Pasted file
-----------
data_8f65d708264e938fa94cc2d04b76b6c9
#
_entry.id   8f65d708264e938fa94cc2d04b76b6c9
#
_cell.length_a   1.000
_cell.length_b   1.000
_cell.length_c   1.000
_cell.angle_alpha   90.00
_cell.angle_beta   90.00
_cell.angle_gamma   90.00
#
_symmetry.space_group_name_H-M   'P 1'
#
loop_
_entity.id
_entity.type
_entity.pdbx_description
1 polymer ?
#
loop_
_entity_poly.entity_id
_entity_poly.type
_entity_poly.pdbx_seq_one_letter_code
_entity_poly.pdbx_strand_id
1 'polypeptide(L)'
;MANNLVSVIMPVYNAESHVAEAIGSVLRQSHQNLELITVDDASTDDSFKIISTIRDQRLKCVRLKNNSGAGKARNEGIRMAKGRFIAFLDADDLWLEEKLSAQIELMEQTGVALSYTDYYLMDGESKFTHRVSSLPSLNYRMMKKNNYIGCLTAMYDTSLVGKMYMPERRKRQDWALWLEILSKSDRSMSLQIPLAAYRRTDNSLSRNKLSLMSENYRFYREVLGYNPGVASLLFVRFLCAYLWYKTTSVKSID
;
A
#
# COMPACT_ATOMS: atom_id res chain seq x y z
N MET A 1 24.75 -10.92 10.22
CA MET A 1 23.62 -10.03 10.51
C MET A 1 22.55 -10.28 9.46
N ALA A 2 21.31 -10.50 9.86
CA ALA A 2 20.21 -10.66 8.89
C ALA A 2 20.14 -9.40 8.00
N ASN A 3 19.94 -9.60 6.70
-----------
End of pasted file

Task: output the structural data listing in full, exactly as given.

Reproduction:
data_8f65d708264e938fa94cc2d04b76b6c9
#
_entry.id   8f65d708264e938fa94cc2d04b76b6c9
#
_cell.length_a   1.000
_cell.length_b   1.000
_cell.length_c   1.000
_cell.angle_alpha   90.00
_cell.angle_beta   90.00
_cell.angle_gamma   90.00
#
_symmetry.space_group_name_H-M   'P 1'
#
loop_
_entity.id
_entity.type
_entity.pdbx_description
1 polymer ?
#
loop_
_entity_poly.entity_id
_entity_poly.type
_entity_poly.pdbx_seq_one_letter_code
_entity_poly.pdbx_strand_id
1 'polypeptide(L)'
;MANNLVSVIMPVYNAESHVAEAIGSVLRQSHQNLELITVDDASTDDSFKIISTIRDQRLKCVRLKNNSGAGKARNEGIRMAKGRFIAFLDADDLWLEEKLSAQIELMEQTGVALSYTDYYLMDGESKFTHRVSSLPSLNYRMMKKNNYIGCLTAMYDTSLVGKMYMPERRKRQDWALWLEILSKSDRSMSLQIPLAAYRRTDNSLSRNKLSLMSENYRFYREVLGYNPGVASLLFVRFLCAYLWYKTTSVKSID
;
A
#
# COMPACT_ATOMS: atom_id res chain seq x y z
N MET A 1 24.75 -10.92 10.22
CA MET A 1 23.62 -10.03 10.51
C MET A 1 22.55 -10.28 9.46
N ALA A 2 21.31 -10.50 9.86
CA ALA A 2 20.21 -10.66 8.89
C ALA A 2 20.14 -9.40 8.00
N ASN A 3 19.94 -9.60 6.70